He was okay, fortunately. But not everyone in that classroom is going to get a happy ending ...
This Job Can Give You Emotional Trauma
Between the grueling schedule and the occasional brush with death, our source has been put through the wringer. Unfortunately, this does result in a high number of casualties. With an estimated 75 percent turnover rate within the first ten years of teaching special education, and a national shortage of teachers across the board, school districts are scrambling to fill empty slots.
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"Next question: In addition to teaching, how comfortable are you with administering
emergency seizure care for no extra pay?"
It's not just that these kids require nonstop attention every second of the work day; it's that no matter how dedicated you are, sometimes you can only do so much to help:
"One aspect that is very depressing about my job is working with students who have regressive conditions, because you are fighting a losing battle against a disease, and instead of trying to teach new skills, you are fighting tooth and nail to hold onto skills the kids have. We are required to have annual goals for the students, but every year, the student is doing worse and worse, and there's nothing anyone can do. At that point, you aren't even sure you are making a difference, and it's so hard to see the student struggle to do things that they once found easy, like saying hello or feeding themselves. All you can do at that point is give the student the best experiences possible and love them to pieces, but of course admin doesn't understand, and expects to see data that shows growth, or you could be labeled an ineffective teacher because your students aren't showing growth on standardized tests."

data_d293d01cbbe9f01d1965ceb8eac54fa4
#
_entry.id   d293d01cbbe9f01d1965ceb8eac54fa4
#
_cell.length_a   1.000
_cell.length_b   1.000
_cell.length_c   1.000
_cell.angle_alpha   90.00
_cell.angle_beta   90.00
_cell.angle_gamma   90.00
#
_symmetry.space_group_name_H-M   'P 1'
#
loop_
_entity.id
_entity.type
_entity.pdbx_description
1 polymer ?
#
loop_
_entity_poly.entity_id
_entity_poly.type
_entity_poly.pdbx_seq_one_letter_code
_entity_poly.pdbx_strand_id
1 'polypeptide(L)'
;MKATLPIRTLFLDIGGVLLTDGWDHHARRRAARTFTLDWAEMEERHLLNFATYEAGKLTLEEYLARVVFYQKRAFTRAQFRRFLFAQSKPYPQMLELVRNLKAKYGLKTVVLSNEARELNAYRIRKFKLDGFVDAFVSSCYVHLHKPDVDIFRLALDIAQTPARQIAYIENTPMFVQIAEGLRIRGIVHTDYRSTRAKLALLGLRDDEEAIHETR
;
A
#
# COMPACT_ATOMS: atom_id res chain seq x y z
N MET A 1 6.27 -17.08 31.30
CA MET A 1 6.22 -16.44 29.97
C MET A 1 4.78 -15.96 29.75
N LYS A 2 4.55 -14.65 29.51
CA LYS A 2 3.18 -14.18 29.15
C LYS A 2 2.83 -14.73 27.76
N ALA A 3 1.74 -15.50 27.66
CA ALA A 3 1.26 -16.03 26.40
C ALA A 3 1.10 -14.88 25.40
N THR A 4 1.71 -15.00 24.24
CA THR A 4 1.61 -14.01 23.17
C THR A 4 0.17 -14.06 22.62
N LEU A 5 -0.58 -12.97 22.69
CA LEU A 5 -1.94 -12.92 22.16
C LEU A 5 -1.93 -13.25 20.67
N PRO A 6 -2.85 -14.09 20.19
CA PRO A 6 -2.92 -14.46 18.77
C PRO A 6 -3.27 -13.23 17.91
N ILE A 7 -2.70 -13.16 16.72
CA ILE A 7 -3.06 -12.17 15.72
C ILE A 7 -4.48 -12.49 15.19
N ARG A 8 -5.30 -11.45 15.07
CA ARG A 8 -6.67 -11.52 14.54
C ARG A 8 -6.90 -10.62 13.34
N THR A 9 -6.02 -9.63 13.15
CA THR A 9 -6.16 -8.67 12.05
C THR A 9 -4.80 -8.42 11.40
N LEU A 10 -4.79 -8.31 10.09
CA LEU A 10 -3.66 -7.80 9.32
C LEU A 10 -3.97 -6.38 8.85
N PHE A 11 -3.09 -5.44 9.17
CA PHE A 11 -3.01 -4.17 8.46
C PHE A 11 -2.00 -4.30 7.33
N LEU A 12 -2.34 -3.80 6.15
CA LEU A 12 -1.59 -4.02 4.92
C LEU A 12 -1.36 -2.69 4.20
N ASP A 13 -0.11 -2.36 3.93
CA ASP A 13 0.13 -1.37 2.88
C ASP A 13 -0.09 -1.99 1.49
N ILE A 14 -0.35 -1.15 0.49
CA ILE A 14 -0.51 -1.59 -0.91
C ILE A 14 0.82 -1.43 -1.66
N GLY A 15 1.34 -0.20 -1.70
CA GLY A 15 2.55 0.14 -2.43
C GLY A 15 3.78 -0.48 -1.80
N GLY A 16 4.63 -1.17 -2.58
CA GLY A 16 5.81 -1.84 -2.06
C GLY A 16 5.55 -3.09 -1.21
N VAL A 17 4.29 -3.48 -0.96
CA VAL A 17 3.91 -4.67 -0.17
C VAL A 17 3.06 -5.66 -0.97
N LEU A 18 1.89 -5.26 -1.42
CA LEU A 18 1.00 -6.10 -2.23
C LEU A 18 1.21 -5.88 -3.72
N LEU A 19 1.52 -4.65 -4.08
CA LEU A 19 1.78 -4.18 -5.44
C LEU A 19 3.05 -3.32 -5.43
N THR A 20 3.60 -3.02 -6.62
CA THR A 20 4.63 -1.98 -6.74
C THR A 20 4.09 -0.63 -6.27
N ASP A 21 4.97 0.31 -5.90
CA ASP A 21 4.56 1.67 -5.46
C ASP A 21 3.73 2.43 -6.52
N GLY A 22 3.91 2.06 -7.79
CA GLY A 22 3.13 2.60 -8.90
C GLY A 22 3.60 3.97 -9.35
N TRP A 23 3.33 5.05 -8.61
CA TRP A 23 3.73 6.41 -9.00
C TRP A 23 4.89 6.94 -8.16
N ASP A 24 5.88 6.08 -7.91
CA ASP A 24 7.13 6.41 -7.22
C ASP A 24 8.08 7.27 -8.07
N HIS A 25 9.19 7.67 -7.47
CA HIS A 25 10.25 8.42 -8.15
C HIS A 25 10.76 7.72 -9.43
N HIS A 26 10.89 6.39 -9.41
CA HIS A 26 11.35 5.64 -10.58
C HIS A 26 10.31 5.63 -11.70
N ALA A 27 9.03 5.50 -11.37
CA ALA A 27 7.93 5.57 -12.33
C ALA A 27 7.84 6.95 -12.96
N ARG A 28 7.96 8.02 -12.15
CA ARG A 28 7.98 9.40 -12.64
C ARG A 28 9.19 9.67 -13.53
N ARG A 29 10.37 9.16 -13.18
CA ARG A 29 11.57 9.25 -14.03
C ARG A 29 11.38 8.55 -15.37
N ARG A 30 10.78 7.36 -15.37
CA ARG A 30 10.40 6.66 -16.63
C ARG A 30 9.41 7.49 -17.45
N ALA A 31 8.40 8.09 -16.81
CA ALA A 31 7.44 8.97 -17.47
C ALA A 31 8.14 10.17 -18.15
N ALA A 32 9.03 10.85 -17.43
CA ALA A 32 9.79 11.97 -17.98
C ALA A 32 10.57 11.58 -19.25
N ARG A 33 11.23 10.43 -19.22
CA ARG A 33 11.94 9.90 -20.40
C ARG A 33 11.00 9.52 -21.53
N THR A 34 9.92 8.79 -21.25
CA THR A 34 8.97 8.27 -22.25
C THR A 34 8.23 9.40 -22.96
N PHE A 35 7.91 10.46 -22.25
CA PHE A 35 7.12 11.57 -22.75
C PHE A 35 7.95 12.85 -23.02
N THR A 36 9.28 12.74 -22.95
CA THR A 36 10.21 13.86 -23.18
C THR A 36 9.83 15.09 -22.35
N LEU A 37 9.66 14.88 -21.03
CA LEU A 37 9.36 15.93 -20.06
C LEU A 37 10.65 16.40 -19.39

Too bad "Felt like an actual human being, not an object of pity" doesn't appear on many tests.
And if you do manage to soldier through the pain of watching a child deteriorate, you might be unlucky enough to suffer the ultimate loss ...
"I will have the same students for at least four years, if not five or six. I definitely have a close bond with them. When you are working with kids with severe disabilities, there is always that medical component -- that fear that one day, you'll get the news that a student has died or is in the hospital. Especially on days with bad seizures, they will creep into my dreams all night long. But then there are awesome dreams where the student is doing something they can't do now, like running or talking or playing soccer. And it's nice to see them in that capacity, even if it is only a dream."
For more insider perspectives, check out 6 Realities Of Life As The Parent Of An Autistic Child and 5 Shocking Realities Of Working With Disturbed Children.
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